Thomas Friedman's column in the Sunday NYTimes, 9/11 is Over, is spot on. It says, in part:
9/11 has made us stupid. I honor, and weep for, all those murdered on that day. But our reaction to 9/11 — mine included — has knocked America completely out of balance, and it is time to get things right again.
Sunday, September 30, 2007
Thomas Friedman's column in the Sunday NYTimes, 9/11 is Over, is spot on. It says, in part:
Saturday, September 29, 2007
One of my coworkers has offered to teach me how to wear a dhoti, but before he can do that, I have to own one. So, today I set off in search of a dhoti. My general idea was to head towards Abids and hope to get lucky. And so I did - and found myself in Bazar Ghat, the eastern end of Rai Janakiprasad Road, west of the Hyderabad train station. There are tons of clothing stores in this area. I came home with two dhotis (@ Rs. 95 each), a lungi (Rs. 85) and a very nice hand-embroidered long khurta (Rs. 550; I probably could have pushed lower, but the price seemed reasonable...). Once I learn how to wear the dhotis (they are just large rectangles of cloth...) I'll try to get a few pictures.
The pictures I did take on today's ride have nothing to do with my shopping. I met these three creatures just around the corner from my house.
The last shot is another in the "funky sign" series. There are a lot of "famous X" stores in Hyderabad, and I'm starting to collect them.
Saturday, September 22, 2007
I've been after Katy to start using Picasa, instead of sending me pictures as email attachments. Well, she has - yea! Her initial albums include among many other things, some lovely shots of our garden in Cambridge and an amazing series of a praying mantis preying on a butterfly.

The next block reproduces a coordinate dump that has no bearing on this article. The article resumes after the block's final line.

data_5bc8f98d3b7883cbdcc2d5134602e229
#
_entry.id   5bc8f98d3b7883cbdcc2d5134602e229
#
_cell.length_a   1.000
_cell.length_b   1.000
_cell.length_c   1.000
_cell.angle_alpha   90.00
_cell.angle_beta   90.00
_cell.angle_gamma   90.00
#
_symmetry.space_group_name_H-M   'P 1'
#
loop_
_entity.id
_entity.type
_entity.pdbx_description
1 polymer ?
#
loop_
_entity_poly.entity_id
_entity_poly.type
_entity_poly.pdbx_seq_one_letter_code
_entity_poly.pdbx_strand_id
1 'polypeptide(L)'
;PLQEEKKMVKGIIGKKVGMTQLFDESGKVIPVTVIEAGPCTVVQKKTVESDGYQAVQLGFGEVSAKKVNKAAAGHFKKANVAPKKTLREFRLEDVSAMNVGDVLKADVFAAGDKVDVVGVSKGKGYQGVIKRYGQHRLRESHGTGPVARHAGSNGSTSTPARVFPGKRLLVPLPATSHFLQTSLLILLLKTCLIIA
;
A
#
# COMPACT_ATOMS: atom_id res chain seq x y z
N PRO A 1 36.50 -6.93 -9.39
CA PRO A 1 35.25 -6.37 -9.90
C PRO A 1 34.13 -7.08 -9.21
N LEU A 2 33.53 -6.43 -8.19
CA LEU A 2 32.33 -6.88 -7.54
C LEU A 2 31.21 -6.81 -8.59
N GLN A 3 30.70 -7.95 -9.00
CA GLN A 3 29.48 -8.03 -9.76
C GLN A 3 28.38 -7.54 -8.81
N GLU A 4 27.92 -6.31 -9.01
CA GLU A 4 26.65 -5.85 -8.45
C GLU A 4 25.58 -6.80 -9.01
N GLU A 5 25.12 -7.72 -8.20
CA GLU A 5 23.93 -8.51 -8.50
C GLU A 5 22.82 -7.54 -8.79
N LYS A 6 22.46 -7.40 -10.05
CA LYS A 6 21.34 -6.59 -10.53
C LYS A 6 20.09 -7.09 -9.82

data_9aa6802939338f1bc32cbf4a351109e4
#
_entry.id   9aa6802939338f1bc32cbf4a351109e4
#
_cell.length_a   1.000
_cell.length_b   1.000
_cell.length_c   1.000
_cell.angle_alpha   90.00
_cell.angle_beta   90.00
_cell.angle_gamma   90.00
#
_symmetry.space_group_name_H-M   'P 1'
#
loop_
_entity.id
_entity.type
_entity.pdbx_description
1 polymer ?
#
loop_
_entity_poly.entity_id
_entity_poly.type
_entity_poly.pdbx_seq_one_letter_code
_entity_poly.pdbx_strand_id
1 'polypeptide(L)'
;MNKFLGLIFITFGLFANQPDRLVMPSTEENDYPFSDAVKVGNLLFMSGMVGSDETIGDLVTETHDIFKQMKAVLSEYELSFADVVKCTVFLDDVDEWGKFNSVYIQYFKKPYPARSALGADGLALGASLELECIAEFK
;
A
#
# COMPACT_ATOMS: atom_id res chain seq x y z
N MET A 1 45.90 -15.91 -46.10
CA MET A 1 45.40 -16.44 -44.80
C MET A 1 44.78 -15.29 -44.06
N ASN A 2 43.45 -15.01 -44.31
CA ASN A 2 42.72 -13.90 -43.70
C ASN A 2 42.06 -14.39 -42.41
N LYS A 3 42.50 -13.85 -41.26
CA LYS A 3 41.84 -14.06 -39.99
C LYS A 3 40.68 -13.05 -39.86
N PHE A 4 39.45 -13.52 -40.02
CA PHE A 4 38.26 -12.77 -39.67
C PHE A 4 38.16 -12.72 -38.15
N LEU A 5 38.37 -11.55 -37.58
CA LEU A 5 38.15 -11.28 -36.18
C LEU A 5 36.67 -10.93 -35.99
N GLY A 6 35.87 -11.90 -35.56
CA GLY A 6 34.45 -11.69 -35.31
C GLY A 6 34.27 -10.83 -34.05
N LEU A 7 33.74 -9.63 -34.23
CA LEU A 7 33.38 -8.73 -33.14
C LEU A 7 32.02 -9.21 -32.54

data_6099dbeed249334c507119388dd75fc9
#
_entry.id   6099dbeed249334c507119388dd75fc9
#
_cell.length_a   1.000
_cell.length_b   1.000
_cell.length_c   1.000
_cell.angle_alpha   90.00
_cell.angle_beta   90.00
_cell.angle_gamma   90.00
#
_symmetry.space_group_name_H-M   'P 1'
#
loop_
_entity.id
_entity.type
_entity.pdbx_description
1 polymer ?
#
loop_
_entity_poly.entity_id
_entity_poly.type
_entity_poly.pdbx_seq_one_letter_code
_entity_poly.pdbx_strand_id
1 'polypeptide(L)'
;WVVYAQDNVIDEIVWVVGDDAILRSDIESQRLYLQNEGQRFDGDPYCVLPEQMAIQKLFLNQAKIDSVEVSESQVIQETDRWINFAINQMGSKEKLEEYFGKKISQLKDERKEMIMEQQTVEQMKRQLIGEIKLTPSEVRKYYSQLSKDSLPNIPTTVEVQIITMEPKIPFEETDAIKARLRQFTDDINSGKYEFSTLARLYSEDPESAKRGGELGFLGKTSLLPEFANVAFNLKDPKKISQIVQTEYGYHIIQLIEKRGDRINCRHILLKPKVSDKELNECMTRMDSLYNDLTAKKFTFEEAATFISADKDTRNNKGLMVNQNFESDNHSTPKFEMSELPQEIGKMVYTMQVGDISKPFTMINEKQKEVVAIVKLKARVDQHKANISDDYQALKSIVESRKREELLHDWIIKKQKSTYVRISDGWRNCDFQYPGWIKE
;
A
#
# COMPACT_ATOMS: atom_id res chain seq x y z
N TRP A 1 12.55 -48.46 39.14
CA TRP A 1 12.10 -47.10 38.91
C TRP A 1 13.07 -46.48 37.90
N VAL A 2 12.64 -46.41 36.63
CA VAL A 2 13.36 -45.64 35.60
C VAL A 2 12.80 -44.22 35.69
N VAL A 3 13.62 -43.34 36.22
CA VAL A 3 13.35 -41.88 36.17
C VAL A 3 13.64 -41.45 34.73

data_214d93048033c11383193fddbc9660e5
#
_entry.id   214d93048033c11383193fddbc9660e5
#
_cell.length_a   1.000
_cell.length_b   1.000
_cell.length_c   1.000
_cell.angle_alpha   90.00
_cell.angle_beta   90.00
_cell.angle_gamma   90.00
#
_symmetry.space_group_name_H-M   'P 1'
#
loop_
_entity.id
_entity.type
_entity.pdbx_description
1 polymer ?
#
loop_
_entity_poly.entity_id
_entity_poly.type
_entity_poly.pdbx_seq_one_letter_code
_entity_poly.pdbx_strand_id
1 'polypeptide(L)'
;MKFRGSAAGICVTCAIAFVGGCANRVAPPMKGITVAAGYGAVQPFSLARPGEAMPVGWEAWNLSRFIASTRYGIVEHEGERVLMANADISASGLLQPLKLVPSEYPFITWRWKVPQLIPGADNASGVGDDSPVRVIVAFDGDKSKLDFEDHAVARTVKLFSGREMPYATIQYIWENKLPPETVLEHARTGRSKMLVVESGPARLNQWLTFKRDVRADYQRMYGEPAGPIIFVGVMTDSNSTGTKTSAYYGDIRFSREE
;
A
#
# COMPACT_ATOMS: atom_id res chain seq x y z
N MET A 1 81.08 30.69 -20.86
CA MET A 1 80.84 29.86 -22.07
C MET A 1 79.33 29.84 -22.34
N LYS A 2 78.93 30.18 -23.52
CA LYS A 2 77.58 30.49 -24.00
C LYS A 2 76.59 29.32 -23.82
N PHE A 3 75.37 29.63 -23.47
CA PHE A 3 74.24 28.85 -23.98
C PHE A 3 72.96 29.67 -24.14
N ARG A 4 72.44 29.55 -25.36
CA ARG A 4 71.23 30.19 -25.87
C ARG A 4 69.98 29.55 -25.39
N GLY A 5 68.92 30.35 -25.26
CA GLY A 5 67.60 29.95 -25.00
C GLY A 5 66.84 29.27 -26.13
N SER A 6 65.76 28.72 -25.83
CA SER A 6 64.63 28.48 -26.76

Thursday, September 20, 2007
Sunday, September 16, 2007
Today I rode around on my bike and took pictures of the Ganesha shrines that have popped up all over Hyderabad in the past week. They're all charted (well, the ones I found; I'm sure there are plenty more), with pictures, on the GPS track:
View Larger Map
Sunday, September 9, 2007
I mean, heck, it's only 10PM - two whole hours left in this day!
As I was getting ready to hop on the bike at about noon today, my phone rang - it was Katy. Given that noon here is 2:30AM in Cambridge, I knew immediately something was up. RuthAnne, my almost-18-year-old daughter, hit a deer while driving home from a dance in western Massachusetts. She's unhurt, and the damage to the car was minimal (she was able to drive it home), but the toll on her psyche (and Katy's, and to some degree mine) is another story.
I talked to Katy for a while, until we both ran down a bit, and then I boarded the bike and headed southeast for the Paigah Tombs. I'm getting reasonably efficient at getting out of Banjara Hills and down to the Musi, but the other side is still mostly terra incognita. I plotted a path that took me through Charminar (nice to have at least one solid reference point...) and then south.
Well, the map of that area bears little relationship to reality. I realized I was heading WAY too far south and backtracked to a known position, tried again - and again - and again. Eventually I concluded I was running out of daylight and beat it on home, but what really happened is that I lost my nerve. I passed thru several clots of less-than-friendly teenage boys and just had my fill. I suddenly felt a long way from home (meaning Banjara Hills) with no local language skills and as conspicuous as I could be (an old white guy on a fancy bike, wearing a helmet!). I haven't felt like such a "foreigner" in a long time.